Where to get $300 million a year for roads and bridges

A bill has been introduced in the Minnesota House of Representatives that asks voters to repeal the so-called Legacy Amendment to the state constitution that dedicates sales tax revenue to the arts and outdoors, and instead spend the money on roads, bridges and clean water.roadconstructionahead

The 3/8 of 1% sales tax imposed by the Legacy Amendment currently generates more than $300 million a year.

The Legacy Amendment, Article XI, Section 15 of the Minnesota constitution, specifically states that the money raised must add to other state funding for the arts and outdoors, not replace it. Legislators may not appropriate the funds elsewhere even when there are greater or more urgent needs, such as a seriously deficient system of roads and bridges.

Since the amendment passed in 2008 it has collected $1.8 billion. Here’s where $348 million in legacy funds was spent in 2015. The money is generally turned over to state agencies to spend, but in the first four years, private, non-profit organizations such as Minnesota Public Radio and Pheasants Forever received more than $165 million.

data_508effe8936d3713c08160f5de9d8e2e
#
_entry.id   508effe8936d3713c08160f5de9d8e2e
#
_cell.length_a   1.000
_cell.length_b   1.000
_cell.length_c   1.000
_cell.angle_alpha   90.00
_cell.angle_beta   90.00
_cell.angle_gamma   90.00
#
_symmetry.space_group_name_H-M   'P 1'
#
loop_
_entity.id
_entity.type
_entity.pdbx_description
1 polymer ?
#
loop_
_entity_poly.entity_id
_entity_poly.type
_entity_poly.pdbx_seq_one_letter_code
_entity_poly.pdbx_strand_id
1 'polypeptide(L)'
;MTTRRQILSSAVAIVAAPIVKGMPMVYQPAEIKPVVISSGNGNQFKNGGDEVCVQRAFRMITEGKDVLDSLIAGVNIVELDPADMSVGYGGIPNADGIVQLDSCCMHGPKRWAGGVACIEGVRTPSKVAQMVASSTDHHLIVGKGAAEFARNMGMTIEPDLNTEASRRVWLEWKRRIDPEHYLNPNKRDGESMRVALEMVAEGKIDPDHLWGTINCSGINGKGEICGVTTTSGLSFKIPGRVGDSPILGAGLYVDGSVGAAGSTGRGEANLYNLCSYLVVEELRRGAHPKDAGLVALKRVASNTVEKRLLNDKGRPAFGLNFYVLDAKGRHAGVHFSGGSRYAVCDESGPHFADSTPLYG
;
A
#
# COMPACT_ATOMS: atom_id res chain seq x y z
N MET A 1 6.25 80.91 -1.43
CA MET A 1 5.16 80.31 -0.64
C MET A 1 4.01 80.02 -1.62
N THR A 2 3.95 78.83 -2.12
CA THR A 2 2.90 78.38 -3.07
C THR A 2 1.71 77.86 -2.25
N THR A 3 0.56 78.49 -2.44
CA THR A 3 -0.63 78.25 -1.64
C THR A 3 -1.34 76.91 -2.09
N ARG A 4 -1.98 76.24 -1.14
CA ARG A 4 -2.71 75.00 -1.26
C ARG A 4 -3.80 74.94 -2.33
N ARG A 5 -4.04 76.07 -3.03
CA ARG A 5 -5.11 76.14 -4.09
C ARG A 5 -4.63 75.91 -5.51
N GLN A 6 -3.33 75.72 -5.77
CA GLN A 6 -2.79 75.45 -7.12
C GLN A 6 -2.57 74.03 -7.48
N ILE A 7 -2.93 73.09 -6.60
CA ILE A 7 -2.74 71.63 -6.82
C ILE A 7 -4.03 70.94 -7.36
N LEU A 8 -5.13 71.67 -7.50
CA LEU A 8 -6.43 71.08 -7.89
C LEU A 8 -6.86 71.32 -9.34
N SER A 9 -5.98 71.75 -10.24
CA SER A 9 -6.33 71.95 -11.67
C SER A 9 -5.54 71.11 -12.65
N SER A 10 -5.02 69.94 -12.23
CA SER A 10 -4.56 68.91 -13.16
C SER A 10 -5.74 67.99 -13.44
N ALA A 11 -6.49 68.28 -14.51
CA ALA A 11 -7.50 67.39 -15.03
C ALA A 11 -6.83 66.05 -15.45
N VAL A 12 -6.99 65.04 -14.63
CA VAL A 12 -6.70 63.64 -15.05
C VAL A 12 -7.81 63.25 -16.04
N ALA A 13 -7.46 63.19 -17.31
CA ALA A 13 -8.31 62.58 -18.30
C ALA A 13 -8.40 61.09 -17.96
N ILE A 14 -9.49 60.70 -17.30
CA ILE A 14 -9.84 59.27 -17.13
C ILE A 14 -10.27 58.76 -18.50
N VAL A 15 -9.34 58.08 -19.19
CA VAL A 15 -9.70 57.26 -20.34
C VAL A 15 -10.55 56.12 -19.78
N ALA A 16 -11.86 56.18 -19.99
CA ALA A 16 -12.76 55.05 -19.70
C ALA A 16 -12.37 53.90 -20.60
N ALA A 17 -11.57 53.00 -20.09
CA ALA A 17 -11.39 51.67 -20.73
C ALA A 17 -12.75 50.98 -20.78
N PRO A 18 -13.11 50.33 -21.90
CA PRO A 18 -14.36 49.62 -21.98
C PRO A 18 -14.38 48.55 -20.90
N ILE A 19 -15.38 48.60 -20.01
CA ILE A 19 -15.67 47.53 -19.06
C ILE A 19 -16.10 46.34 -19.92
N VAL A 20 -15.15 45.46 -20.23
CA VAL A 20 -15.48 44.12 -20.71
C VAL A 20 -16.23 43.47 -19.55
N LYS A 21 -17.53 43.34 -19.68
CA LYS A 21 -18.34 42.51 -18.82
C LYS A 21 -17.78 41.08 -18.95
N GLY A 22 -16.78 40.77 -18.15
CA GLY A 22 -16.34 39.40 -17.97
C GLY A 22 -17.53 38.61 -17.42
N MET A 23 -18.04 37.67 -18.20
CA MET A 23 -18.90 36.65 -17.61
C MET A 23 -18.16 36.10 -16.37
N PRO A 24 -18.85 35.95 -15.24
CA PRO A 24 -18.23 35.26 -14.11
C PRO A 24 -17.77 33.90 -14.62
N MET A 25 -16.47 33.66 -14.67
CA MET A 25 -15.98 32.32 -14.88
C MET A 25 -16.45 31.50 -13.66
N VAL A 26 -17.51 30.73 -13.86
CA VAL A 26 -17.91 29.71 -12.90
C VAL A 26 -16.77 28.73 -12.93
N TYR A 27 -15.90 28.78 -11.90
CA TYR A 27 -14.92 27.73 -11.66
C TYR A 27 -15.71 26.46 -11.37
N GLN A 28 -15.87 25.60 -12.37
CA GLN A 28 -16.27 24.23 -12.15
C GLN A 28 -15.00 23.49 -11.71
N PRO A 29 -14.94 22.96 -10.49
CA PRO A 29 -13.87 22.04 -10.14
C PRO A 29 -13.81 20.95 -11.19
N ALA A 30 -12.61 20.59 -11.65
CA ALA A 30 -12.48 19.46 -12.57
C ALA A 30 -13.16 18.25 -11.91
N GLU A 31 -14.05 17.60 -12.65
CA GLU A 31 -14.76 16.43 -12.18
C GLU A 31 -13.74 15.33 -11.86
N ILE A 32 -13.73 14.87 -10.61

Along with the legacy money, the Minnesota Department of Natural Resources currently spends hundreds of millions each year from the general fund and from other funds dedicated to specific purposes. For example, the Game and Fish Fund collected $106.6 million from licenses, fees and permits in 2015.

The 2014 bonding bill authorized $63 million for the DNR as well as other funds for parks and trails, water and arts projects.

If the Legacy Amendment is repealed, projects that have been funded from these sales tax proceeds, such as $325,000 to the Will Steger Foundation to educate Minnesotans about climate change or $176,000 to expand a Silver Bay greenhouse or $73,000 for a production of Urinetown, would now have to compete with projects such as $15 million to repair a deadly 10-mile stretch of Highway 12.

 

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Did you know? Minnesota has the fifth most road miles of all the states, tens of thousands more miles than Florida, Ohio, New York, Pennsylvania—and Wisconsin!


Four score and seven years ago our forefathers brought forth on this continent a new conceivednation 3/16

 

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